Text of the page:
|Research Sites in Northern Thailand: Bor Krai, Huai Bong, Mae Sa Mai|
Soils of NW-Thailand: (a) Major Soils: Acrisols, Alisols, Cambisols; (b) Minor Soils: Anthrosols, Ferralsols, Fluvisols, Gleysols, Leptsols, Luvisols, Plinthosols, Regosols, Technosols, Umbrisols; (c) Exotic Soils: Chernozems, Histosols, Stagnosols, Vertisols
Alisols - Soils of NW-Thailand
In NW-Thailand, Alisols prevail on moderate to steep sloping land on siliceous sedimentary rocks until 1000 m asl. Above 1000 m asl these soils occur in association with Acrisols.
Sandstone and mudstone landscape dominated with Alisols under maize (top left) and upland rice cultivation (top right). Profiles of Alisols on sandstone (bottom left) and mudstone (bottom right).
On mudstone, most topsoils have a clay loamy texture with a crumbly structure. The transition to the underlaying Argic horizon (clay enriched subsoil) is mostly clear and smooth, lacking an E-horizon in between. The Argic horizon has a clayey texture and shows a subangular blocky structure. These soils are mainly used for the production of upland rice, maize, soybeans, and red kidney beans.
On fine-grained sandstone, Alisols have a sandy clay loam texture and a weak subangular blocky structure throughout the whole profile. The diagnostic Argic horizon has only slightly higher clay contents than the topsoil, and is mainly characterised by the presence of clay skins.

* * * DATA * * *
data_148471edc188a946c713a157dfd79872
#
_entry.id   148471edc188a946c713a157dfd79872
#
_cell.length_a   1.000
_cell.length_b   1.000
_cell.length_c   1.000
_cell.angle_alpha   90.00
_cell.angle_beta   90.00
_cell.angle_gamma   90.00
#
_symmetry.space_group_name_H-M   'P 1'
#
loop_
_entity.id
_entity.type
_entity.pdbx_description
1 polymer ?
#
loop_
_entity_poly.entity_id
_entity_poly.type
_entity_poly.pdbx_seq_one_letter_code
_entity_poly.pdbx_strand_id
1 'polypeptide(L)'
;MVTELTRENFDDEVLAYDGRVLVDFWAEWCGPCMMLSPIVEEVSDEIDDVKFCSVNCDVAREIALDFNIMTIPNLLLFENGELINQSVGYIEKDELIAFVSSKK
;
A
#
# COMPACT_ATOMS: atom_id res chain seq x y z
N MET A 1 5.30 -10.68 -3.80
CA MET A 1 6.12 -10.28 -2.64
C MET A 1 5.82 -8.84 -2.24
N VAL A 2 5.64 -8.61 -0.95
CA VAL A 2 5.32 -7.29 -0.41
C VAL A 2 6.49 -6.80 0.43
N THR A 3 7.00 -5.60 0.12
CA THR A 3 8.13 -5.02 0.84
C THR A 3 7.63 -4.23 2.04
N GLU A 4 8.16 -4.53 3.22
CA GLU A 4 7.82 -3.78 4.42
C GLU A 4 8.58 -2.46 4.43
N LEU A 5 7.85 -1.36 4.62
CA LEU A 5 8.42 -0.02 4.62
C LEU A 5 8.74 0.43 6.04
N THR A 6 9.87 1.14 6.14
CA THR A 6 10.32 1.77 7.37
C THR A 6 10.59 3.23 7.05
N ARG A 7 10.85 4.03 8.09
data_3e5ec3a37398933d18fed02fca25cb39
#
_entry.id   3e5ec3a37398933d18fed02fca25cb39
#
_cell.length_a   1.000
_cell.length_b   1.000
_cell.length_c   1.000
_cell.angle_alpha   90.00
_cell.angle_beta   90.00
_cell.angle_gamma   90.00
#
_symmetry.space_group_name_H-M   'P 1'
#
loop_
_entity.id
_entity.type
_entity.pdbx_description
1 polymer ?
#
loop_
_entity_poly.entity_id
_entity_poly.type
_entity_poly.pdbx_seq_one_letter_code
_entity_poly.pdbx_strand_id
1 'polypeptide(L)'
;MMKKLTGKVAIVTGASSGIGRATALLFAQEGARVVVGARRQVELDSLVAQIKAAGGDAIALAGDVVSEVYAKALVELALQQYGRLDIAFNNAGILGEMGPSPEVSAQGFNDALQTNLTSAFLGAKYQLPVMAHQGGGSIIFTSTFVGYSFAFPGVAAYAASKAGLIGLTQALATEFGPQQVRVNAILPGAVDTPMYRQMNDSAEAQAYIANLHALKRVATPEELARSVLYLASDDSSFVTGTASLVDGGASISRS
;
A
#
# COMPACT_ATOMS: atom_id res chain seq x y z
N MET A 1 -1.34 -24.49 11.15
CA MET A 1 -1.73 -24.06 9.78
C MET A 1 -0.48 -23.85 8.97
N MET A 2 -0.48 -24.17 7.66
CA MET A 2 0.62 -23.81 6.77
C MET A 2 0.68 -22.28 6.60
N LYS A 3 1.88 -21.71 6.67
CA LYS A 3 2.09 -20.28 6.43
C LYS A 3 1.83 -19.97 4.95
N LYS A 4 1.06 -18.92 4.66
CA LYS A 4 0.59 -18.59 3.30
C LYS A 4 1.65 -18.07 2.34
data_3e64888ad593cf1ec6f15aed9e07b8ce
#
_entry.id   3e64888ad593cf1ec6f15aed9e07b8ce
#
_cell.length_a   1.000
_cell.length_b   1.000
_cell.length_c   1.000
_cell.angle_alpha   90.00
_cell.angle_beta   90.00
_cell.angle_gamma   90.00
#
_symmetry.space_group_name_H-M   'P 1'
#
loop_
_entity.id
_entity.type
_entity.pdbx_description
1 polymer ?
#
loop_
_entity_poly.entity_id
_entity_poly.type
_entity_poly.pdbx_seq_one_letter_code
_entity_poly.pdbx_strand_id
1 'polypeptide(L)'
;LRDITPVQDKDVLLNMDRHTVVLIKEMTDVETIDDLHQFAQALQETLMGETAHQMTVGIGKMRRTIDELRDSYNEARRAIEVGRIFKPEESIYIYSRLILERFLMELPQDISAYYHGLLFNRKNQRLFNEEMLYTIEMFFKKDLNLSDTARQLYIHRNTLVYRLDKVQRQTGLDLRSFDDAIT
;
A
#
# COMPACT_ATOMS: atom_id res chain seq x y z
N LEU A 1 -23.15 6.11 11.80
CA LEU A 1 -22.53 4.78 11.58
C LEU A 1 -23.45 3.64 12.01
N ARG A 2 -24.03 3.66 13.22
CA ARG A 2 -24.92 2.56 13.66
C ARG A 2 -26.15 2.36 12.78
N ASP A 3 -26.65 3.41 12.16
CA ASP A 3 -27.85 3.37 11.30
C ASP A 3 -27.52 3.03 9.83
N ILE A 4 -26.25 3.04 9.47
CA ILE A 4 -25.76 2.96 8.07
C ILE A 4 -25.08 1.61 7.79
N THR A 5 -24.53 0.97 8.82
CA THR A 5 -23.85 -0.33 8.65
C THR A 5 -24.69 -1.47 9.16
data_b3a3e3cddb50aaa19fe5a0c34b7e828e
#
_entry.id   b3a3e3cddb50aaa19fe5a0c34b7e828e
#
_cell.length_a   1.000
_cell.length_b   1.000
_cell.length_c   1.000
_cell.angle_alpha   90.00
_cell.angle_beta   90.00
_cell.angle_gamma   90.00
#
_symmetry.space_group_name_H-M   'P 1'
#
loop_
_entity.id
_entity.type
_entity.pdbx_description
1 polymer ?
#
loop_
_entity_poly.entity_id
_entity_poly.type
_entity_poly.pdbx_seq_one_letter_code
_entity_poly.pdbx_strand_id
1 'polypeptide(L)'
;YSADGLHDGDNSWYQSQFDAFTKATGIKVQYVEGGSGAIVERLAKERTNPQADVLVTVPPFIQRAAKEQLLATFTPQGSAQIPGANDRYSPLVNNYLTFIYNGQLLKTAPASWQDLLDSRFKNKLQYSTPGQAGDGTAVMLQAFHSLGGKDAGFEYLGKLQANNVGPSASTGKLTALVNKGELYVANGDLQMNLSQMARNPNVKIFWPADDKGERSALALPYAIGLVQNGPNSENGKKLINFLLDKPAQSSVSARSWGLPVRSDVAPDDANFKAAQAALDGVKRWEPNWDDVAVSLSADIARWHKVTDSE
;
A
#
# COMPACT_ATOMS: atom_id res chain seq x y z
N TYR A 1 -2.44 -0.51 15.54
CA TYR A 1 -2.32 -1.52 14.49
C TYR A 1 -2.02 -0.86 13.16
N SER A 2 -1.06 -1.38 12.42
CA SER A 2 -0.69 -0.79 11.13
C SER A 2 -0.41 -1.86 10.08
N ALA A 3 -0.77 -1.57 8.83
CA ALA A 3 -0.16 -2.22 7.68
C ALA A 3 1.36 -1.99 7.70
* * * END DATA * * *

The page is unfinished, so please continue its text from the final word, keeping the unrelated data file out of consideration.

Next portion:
Alisols from coarse-grained sandstone, breccia, and conglomerates show an A-horizon with a texture of sandy loam to sandy clay loam generally in subangular blocky structure. The E-horizon (clay depleted subsoil) consists of sandy clay loam to loam either subangular blocky structured or containing single grains. The Argic-horizon below is dominated by clay loam and clay with a subangular blocky structure. While the topsoil is dominated by the sand fraction, the clay fraction is clearly prevailing for the subsoil. The total soil thickness ranges between 1 and 2m. These soils feature mostly abrupt clear horizon boundaries.
On limestone, Alisols dominate on moderate to steep sloping land at lower elevations, at 800 m asl these soils pass over to Acrisols. Most Alisols feature topsoil with a clay loam or clay texture showing a strong crumbly structure. The transition to the Argic horizon (clay enriched subsoil) is mostly clear and a prominent E-horizon is missing. The Argic horizon commonly consists of clay loam and clay with a strong subangular blocky structure. Most of them can be classified as Profondi-Humic Alisols. These soils are mainly used for maize production. At sites with many limestone outcrops these soils are associated with Leptosol and covered with forests.
Alisols are commonly used for upland rice and maize production. Generally, the main nutrient stock is restricted to the topsoil. This "fertile" topsoil is often reduced in thickness or already totally eroded due to widespread unsustainable land use practices.
|copyright Ulrich Schuler 2008-2010|